The State of Sunshine will be giving some analysis of the various amendments on the ballot this year, to give readers a little more information before voting.
We’re starting with what we think is the most controversial, Amendment #3.
Proposes an amendment to Section 5 of Article XI of the State Constitution to require that any proposed amendment to or revision of the State Constitution, whether proposed by the Legislature, by initiative, or by any other method, must be approved by at least 60 percent of the voters of the state voting on the measure, rather than by a simple majority. This proposed amendment would not change the current requirement that a proposed constitutional amendment imposing a new state tax or fee be approved by at least 2/3 percent of the voters of the state voting in the election in which such an amendment is considered.
The full text of the amendment can be viewed from the Division of Elections website in a PDF format. Florida Tax Watch, a supporter of the Amendment, provides a thorough – if biased – analysis of the amendment (PDF).
Two groups have been organized on this Amendment: Protect Our Constitution, in support, and Trust the Voters, in opposition. Both websites give their spin on the issue, making it a challenge to get a clear picture on this amendment. We at The State of Sunshine do not portend to have the best analysis, but we want to provide some additional points to consider.
Quite simply, many special interest groups do not like the way initiatives have passed in recent years. The ‘poster child’ for bad amendments is the so-called “pregnant pig” amendment from 2002. Others such as the since-repealed High Speed Rail amendment, the class-size reduction amendment, the voluntary pre-kindergarten amendment, and the smoke-free workplace amendment are also listed as problems with the initiative process.
Here is the crux of the issue. Constitutions are designed to be, according to some, the overarching guiding document that embodies the will of the people to institute governments that protect our rights. The structure of our governments and the express rights of the people — these are the kinds of things that belong in a Constitution. Proponents say that anything beyond these limited areas should not be in our Constitution.
We, the people of the State of Florida, being grateful to Almighty God for our constitutional liberty, in order to secure its benefits, perfect our government, insure domestic tranquility, maintain public order, and guarantee equal civil and political rights to all, do ordain and establish this constitution.– Preamble to the Florida Constitution
We at the State of Sunshine have a different perspective. Bearing in mind that the sovereignty of the state is vested in the people of Florida. By establishing a constitution, they vest some of that sovereignty into a republican form of government. However, the existence of a representative democracy does not mean the people do not retain any sovereignty. To the contrary, the people have spelled out exactly how they can exercise that sovereignty in the Constitution, by electing representatives or by amending the Constitution.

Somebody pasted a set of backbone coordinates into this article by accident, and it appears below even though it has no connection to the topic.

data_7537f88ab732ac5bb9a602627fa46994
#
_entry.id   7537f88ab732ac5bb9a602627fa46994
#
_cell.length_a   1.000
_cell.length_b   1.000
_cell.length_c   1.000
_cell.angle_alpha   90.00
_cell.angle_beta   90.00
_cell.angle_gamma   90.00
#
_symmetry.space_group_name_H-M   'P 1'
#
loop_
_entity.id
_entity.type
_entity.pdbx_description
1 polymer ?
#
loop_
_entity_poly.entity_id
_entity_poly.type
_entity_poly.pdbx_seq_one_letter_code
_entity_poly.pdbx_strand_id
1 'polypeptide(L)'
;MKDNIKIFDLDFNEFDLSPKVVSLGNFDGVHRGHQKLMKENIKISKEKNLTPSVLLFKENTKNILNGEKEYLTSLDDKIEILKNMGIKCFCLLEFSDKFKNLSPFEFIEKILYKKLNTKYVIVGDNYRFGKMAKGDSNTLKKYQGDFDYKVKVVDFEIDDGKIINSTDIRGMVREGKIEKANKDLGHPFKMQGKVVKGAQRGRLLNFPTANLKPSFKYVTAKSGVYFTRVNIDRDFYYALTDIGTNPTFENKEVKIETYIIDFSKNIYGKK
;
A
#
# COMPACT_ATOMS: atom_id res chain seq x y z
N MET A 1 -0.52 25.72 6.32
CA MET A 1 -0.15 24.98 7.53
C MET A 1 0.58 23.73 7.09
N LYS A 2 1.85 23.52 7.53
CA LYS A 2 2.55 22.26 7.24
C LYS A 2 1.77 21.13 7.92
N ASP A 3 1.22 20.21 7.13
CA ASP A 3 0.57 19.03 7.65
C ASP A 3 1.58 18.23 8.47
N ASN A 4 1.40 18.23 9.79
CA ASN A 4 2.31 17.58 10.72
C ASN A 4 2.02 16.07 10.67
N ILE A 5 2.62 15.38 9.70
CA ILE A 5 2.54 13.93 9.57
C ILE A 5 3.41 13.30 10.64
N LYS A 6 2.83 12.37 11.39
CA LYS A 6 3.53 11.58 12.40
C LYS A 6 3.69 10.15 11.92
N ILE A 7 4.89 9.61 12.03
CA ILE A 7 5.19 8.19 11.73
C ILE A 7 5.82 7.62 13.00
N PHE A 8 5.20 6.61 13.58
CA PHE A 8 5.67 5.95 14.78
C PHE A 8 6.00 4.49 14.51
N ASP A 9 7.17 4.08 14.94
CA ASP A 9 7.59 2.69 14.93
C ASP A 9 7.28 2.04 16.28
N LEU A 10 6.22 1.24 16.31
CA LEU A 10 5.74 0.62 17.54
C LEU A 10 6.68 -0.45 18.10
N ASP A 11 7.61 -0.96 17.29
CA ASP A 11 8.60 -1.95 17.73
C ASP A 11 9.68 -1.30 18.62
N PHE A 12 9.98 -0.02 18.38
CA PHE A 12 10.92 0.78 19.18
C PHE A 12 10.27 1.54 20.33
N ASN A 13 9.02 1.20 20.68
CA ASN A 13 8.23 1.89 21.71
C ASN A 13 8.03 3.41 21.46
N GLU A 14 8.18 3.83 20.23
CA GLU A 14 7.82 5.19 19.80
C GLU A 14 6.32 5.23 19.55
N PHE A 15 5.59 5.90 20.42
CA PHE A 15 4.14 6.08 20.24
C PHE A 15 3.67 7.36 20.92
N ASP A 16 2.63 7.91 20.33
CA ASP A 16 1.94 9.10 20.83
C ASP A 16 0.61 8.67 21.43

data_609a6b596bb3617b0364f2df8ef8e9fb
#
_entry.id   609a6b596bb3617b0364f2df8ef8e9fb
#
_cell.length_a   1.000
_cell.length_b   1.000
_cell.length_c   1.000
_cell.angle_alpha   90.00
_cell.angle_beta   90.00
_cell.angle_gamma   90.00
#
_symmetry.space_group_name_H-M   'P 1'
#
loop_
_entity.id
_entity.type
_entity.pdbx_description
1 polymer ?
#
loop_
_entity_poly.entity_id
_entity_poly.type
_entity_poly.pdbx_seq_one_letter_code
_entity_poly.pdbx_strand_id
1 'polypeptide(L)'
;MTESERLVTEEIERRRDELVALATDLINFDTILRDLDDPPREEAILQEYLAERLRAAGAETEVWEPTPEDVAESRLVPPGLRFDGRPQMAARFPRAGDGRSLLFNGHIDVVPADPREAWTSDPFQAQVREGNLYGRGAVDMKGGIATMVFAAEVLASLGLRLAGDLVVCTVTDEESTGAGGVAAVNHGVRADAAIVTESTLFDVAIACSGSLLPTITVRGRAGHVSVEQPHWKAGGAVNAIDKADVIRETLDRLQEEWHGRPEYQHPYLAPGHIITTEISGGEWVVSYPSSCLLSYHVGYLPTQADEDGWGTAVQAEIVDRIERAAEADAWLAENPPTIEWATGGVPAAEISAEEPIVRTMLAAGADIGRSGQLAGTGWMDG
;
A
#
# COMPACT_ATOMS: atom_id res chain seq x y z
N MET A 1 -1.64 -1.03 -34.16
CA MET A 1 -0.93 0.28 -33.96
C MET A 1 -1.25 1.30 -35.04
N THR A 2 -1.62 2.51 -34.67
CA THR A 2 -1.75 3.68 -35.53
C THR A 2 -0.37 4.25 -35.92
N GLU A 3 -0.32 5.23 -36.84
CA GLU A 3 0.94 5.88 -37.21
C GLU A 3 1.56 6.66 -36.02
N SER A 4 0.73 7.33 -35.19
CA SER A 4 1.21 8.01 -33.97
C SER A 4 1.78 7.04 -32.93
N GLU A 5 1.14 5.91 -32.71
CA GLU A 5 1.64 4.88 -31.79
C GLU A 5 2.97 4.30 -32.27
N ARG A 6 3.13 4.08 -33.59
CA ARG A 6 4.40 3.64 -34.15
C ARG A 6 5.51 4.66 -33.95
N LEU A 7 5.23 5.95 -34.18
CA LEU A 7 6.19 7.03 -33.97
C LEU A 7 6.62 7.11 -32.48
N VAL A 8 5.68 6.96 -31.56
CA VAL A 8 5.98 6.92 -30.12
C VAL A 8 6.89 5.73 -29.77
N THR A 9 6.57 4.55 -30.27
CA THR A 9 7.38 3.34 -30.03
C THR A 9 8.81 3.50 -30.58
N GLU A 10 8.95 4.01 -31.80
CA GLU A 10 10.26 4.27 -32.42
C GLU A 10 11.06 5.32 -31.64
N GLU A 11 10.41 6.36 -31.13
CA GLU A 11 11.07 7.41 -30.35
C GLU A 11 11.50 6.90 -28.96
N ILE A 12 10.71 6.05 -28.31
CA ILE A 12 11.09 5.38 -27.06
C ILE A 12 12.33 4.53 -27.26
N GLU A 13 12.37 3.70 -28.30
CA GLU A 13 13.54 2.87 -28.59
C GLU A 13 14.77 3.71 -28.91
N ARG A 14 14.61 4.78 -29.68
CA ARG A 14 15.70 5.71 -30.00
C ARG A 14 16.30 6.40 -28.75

Of those newspapers who have written their opinion on this issue, only the Florida Times Union has supported passage of the Amendment. The Tampa Tribune, St. Petersburg Times, Naples Daily News, Palm Beach Post, Miami Herald, Sarasota Herald Tribune, and the Treasure Coast/Palm Newspapers all oppose the amendment. (Links to the editorials can be found in The State of Sunshine’s General Election Newspaper Endorsements post). In addition, both Charlie Crist and Jim Davis oppose the amendment, saying the Constitution belongs to the people (Crist) and that majority rule is fundamental to our democracy (Davis).
In the blogosphere, Change in Tallahassee and Pushing Rope both oppose the amendment as well. Although they oppose the amendment for purely political grounds, rather than philosophical grounds, they raise some additional points to consider.
The fact that so many people oppose the amendment should give voters reason enough to question those who support the amendment. The supporters almost all come from the business community – including a large number of Chambers of Commerce. Another reason to think strongly before voting on this amendment.
One last point, The State of Sunshine understands that some provisions clearly do not belong in the Constitution. However, we firmly believe that passing Amendment 3 will abdicate too much of the people’s rights. If the Legislature had the courage to include a “Statutory Initiative” process while limiting the amendment process, we would wholeheartedly support both amendments.
The initiative process allows the people to get around an unresponsive legislature held captive by a small minority. Raising the standard allows that minority to broaden their control to include the initiative process as well. That is not a good thing. The Legislature needs to re-think this proposal and come back with one that protects the rights of the people better than this.
Therefore, the State of Sunshine recommends voting NO on Amendment 3.